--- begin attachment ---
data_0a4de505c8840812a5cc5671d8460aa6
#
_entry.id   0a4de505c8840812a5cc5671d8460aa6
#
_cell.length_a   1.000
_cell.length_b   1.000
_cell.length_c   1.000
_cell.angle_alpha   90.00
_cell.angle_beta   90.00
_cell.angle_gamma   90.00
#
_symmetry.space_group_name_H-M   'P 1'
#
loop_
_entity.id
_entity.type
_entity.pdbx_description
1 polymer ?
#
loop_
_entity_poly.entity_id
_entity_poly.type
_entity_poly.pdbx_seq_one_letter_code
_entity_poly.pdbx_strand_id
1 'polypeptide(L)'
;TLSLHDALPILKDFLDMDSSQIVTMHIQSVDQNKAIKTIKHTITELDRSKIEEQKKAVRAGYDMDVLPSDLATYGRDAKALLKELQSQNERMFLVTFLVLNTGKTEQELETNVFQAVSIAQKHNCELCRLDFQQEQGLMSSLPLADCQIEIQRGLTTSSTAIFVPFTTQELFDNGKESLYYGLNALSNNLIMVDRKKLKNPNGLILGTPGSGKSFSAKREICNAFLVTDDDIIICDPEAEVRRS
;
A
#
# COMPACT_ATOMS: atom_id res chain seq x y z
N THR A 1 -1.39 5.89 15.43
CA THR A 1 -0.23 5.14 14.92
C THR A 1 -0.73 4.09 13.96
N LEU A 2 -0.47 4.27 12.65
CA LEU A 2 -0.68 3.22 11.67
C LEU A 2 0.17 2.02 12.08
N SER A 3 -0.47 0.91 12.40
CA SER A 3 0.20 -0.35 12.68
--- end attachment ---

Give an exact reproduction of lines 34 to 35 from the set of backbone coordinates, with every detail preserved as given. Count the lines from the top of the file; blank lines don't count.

N LEU A 2 -0.47 4.27 12.65
CA LEU A 2 -0.68 3.22 11.67